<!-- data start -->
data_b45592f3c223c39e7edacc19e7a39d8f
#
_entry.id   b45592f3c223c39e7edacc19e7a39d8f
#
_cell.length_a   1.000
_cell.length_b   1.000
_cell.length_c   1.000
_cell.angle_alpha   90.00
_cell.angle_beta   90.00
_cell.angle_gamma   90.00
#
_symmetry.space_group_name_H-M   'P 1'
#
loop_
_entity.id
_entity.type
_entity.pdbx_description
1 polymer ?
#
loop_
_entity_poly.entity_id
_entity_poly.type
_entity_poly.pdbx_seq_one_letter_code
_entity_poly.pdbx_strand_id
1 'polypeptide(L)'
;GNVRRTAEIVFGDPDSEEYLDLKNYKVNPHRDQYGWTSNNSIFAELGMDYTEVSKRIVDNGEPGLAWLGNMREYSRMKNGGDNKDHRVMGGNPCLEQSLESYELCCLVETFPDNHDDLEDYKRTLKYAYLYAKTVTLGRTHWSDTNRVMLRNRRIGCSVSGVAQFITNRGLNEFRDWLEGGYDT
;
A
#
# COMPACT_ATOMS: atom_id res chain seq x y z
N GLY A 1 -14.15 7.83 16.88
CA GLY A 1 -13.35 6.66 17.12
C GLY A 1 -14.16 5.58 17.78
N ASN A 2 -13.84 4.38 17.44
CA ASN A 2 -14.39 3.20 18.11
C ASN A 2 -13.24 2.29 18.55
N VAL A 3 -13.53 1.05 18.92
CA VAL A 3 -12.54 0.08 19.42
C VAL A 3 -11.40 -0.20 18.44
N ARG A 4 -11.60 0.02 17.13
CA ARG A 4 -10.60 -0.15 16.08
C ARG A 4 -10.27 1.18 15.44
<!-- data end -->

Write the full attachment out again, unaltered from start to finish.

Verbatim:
data_b45592f3c223c39e7edacc19e7a39d8f
#
_entry.id   b45592f3c223c39e7edacc19e7a39d8f
#
_cell.length_a   1.000
_cell.length_b   1.000
_cell.length_c   1.000
_cell.angle_alpha   90.00
_cell.angle_beta   90.00
_cell.angle_gamma   90.00
#
_symmetry.space_group_name_H-M   'P 1'
#
loop_
_entity.id
_entity.type
_entity.pdbx_description
1 polymer ?
#
loop_
_entity_poly.entity_id
_entity_poly.type
_entity_poly.pdbx_seq_one_letter_code
_entity_poly.pdbx_strand_id
1 'polypeptide(L)'
;GNVRRTAEIVFGDPDSEEYLDLKNYKVNPHRDQYGWTSNNSIFAELGMDYTEVSKRIVDNGEPGLAWLGNMREYSRMKNGGDNKDHRVMGGNPCLEQSLESYELCCLVETFPDNHDDLEDYKRTLKYAYLYAKTVTLGRTHWSDTNRVMLRNRRIGCSVSGVAQFITNRGLNEFRDWLEGGYDT
;
A
#
# COMPACT_ATOMS: atom_id res chain seq x y z
N GLY A 1 -14.15 7.83 16.88
CA GLY A 1 -13.35 6.66 17.12
C GLY A 1 -14.16 5.58 17.78
N ASN A 2 -13.84 4.38 17.44
CA ASN A 2 -14.39 3.20 18.11
C ASN A 2 -13.24 2.29 18.55
N VAL A 3 -13.53 1.05 18.92
CA VAL A 3 -12.54 0.08 19.42
C VAL A 3 -11.40 -0.20 18.44
N ARG A 4 -11.60 0.02 17.13
CA ARG A 4 -10.60 -0.15 16.08
C ARG A 4 -10.27 1.18 15.44